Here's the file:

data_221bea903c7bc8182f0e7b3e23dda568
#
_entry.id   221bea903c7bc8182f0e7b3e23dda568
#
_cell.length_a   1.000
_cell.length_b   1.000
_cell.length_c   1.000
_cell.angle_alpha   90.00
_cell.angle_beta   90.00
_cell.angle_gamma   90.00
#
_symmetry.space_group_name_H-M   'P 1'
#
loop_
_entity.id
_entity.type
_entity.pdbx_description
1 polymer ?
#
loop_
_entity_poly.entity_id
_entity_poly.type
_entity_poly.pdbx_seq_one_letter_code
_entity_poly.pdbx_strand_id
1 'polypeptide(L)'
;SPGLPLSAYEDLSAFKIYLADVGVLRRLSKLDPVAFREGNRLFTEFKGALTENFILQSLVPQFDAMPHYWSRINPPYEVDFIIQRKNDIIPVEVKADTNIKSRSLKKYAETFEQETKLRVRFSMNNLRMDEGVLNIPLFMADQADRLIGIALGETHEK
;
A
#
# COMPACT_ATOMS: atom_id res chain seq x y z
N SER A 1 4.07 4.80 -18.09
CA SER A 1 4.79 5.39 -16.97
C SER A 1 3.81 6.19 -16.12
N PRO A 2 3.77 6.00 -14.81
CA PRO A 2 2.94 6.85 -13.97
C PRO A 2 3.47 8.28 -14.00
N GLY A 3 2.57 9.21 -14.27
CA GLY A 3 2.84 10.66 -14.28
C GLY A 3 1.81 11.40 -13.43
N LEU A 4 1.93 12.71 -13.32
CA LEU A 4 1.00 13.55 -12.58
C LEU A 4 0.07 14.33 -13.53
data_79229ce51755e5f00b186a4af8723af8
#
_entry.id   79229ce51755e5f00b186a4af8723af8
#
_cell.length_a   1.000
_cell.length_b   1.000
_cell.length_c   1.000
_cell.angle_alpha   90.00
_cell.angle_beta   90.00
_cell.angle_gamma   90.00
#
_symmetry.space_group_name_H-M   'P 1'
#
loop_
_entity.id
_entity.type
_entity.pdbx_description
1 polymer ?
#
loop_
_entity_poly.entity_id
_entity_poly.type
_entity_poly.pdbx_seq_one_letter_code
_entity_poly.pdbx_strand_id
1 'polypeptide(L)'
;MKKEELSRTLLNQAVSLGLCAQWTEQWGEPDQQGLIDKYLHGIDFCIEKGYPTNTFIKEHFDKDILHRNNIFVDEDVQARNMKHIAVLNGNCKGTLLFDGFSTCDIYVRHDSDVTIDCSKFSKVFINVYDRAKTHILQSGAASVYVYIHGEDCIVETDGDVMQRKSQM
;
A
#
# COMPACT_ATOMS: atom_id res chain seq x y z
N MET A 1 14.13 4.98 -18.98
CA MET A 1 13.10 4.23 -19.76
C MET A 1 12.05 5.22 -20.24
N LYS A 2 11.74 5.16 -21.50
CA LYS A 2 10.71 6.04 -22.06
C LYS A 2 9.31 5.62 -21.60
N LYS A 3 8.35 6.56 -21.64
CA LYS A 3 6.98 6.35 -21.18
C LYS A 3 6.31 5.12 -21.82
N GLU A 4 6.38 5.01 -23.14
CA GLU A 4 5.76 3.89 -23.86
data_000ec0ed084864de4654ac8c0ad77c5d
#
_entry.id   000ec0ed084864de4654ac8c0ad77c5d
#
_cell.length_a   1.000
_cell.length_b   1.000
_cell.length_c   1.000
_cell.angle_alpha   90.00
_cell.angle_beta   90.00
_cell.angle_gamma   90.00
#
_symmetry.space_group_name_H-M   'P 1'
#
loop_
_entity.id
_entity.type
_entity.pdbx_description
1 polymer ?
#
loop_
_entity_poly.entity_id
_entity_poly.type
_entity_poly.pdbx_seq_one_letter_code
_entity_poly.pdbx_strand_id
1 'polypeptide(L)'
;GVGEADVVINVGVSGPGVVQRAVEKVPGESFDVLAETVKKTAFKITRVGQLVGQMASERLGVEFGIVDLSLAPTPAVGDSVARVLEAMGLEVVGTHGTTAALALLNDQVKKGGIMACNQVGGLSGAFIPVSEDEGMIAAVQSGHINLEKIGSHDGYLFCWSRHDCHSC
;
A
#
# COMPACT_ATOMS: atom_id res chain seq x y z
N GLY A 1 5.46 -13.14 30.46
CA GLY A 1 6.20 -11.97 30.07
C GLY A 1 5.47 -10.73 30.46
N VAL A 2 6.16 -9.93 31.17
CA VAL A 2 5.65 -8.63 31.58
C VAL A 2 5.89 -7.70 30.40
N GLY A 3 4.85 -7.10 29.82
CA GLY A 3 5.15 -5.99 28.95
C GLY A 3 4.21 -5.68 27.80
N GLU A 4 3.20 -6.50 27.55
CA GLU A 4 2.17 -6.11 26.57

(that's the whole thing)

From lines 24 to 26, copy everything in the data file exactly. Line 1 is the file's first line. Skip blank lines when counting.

_entity_poly.pdbx_strand_id
1 'polypeptide(L)'
;SPGLPLSAYEDLSAFKIYLADVGVLRRLSKLDPVAFREGNRLFTEFKGALTENFILQSLVPQFDAMPHYWSRINPPYEVDFIIQRKNDIIPVEVKADTNIKSRSLKKYAETFEQETKLRVRFSMNNLRMDEGVLNIPLFMADQADRLIGIALGETHEK